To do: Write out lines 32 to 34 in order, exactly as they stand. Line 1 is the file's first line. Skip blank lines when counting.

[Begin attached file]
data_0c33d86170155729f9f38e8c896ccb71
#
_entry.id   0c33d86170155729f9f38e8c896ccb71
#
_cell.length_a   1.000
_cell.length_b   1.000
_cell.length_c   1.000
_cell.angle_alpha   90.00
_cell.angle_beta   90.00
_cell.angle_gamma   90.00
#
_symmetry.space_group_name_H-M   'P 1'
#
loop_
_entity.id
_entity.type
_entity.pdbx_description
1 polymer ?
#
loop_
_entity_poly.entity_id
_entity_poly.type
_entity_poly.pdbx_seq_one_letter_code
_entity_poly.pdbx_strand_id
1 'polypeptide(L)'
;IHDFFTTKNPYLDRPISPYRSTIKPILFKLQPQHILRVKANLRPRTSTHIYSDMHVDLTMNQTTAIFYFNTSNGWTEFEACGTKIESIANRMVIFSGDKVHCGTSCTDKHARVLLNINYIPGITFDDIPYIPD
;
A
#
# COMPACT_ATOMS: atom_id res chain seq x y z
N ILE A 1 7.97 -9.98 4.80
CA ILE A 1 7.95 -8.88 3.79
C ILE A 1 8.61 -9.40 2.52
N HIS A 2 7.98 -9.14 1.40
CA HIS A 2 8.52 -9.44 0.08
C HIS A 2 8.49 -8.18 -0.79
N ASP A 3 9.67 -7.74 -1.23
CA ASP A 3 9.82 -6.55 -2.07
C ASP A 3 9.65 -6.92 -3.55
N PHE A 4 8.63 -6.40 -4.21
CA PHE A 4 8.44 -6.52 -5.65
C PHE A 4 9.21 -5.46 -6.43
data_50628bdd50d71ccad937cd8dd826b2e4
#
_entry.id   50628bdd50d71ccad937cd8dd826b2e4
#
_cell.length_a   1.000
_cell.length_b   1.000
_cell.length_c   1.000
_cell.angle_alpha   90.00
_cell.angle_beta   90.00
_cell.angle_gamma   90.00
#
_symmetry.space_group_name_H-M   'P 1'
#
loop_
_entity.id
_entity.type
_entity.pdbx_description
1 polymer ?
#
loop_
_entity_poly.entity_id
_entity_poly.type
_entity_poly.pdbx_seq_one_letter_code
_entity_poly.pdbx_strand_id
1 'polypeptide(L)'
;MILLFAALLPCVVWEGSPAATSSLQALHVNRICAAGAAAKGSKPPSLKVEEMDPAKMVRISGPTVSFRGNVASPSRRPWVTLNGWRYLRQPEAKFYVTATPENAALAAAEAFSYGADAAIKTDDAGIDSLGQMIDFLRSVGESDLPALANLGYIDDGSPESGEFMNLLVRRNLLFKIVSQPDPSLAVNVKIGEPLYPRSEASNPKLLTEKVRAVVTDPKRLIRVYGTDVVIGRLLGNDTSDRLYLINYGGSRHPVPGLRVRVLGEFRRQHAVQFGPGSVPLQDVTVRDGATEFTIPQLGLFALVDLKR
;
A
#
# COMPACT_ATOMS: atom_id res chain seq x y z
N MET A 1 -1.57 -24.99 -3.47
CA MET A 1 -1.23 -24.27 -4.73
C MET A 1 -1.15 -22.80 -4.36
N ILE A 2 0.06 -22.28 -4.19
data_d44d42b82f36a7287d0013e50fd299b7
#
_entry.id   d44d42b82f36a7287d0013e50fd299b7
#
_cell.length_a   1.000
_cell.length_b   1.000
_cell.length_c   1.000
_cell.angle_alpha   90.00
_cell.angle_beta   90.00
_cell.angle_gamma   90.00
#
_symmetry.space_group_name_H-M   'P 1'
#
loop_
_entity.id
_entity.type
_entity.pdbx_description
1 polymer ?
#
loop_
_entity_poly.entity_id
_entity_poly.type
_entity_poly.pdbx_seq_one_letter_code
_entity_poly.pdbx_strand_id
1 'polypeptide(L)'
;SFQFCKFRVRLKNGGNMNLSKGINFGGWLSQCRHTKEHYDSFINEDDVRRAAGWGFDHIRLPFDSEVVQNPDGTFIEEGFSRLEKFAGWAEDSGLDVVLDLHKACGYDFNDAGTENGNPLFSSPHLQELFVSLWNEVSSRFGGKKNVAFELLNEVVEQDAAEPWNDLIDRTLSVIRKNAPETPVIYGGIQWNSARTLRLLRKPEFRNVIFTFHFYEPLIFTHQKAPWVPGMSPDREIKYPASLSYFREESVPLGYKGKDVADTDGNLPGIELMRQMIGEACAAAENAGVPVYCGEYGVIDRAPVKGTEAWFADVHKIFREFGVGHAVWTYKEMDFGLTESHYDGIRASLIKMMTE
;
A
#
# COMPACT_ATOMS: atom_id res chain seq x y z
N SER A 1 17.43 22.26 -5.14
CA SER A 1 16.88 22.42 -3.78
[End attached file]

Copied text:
CA ILE A 1 7.95 -8.88 3.79
C ILE A 1 8.61 -9.40 2.52
N HIS A 2 7.98 -9.14 1.40